What I find fascinating is that those in government, all over the world, are seen or see themselves as partners in the advancement of commerce and technology. If the people in government are so adept and effective at business management, why are they in government? Why are they not running successful businesses themselves? The notion that a politician or government bureaucrat can advance the cause of the economy, as a whole, of any country is laughable and absurd on its face. The only thing they can do, and do quite effectively, is to tilt and steer the economy to benefit themselves and their “crony” business partners at the expense of the vast majority of the population.
The fact is that public-private partnerships are used solely and exclusively to: 1) curry favor for certain special interests, businesses and industries at the expense of the rest of the population (domestic and international protectionism) and 2) separate the average citizen and consumer from their wallet to further enhance the position of those profiting from the established public-private monopolies or cartels. The average citizen or consumer loses three times by having to: 1) pay taxes to fund the partnerships that, 2) reduce the products and services they have access to and 3) by paying more for the products and services they do end up purchasing. There is nothing more disgusting than public-private partnerships and the income and wealth inequality that it breeds. Well, there is one thing that is more disgusting, some pig politician or bureaucrat impoverishing the masses through public-private partnerships and then pandering for votes or support by establishing income and wealth inequality measures as a major platform initiative.
To study the history of government and industry is to conclude that even with all the advancements of modern-day technology and all the lipstick one can apply, public-private partnerships are still for pigs. And the phenomenon is not exclusive to the United States, or the western world. The “miracles” in Asia, China, Singapore, and Japan, in the 1970’s and 1980’s, are all examples of modern-day versions of the mercantile economies referred to by Adam Smith in the Wealth of Nations. The Singapore government recently unveiled a 50-year platform of tried and true public-private government-crony wealth concentration strategies. Here is a chart that outlines the particulars, compliments of @zodakreza.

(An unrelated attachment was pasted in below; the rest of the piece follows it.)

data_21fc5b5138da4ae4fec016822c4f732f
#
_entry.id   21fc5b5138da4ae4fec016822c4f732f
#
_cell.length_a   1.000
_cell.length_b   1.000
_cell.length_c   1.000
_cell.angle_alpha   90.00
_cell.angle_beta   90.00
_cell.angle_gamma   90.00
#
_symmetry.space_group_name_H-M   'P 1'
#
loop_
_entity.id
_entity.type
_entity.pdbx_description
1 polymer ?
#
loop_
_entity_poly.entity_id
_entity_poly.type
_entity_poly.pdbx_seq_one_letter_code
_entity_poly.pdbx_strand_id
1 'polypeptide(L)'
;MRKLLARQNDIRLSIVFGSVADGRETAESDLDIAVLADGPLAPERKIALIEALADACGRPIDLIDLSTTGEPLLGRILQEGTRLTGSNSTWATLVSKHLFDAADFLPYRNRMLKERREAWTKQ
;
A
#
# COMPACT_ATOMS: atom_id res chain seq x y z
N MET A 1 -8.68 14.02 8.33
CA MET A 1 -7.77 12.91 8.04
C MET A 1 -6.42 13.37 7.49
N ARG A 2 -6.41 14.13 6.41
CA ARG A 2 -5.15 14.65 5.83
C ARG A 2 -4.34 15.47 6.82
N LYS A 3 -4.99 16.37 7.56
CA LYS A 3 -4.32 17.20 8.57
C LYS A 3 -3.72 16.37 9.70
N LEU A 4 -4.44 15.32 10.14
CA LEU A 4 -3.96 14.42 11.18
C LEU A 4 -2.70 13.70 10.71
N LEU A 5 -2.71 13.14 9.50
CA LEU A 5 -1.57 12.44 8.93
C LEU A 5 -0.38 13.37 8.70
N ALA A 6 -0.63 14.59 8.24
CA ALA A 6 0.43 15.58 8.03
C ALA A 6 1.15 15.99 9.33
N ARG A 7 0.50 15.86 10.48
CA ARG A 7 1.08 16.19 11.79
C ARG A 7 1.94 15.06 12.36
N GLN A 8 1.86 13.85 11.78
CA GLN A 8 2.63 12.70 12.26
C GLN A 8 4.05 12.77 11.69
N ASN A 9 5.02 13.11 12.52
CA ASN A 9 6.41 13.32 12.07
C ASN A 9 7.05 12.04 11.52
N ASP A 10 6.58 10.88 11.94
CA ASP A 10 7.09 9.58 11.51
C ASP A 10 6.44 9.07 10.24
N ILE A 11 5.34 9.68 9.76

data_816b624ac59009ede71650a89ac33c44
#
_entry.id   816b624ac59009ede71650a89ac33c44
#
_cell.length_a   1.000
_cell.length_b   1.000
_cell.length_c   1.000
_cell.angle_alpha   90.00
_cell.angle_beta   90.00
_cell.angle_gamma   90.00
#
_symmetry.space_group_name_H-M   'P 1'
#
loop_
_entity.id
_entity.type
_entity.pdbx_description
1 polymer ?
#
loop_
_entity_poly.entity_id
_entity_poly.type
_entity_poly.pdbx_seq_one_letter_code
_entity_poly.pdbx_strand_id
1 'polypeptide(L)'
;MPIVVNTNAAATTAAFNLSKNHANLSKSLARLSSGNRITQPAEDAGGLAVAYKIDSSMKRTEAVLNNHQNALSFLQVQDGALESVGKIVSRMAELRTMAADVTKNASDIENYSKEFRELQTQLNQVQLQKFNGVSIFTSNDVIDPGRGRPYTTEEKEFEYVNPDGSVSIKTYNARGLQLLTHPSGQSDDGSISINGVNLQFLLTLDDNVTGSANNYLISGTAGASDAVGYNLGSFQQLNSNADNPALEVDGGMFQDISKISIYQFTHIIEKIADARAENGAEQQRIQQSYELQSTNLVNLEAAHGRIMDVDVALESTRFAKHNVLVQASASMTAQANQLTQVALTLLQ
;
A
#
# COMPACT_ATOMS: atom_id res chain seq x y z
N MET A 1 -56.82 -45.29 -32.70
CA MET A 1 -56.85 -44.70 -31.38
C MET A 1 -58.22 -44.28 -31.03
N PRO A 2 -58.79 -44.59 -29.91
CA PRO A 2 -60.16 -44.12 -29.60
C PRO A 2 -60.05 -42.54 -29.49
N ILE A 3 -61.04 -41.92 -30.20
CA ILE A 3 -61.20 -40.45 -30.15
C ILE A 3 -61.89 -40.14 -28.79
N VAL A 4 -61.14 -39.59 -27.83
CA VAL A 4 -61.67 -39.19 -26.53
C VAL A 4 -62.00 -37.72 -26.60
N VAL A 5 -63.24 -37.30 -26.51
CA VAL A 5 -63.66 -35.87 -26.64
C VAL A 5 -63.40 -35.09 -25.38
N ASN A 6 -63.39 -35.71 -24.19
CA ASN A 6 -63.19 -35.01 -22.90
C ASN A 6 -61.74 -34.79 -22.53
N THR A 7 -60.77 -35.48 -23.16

The good news is, for those that do not benefit directly from strip mining the countries natural and intellectual resources through government “initiatives” and protected monopolies and cartels, modern-day governments, including the one in Singapore, and unlike some governments of the past, at least throw crumbs to the excluded and less fortunate. Is it out of compassion? public relations? the realization that wealthy privileged government-connected people need unprivileged non-government-connected people to clean their toilets? the threat of rebellion? or maybe its just a lot of work shoveling dead children from the streets? It is difficult to say, and is probably a combination of all of these factors, that welfare, in all of its forms, plays a major role in all “developed” economies.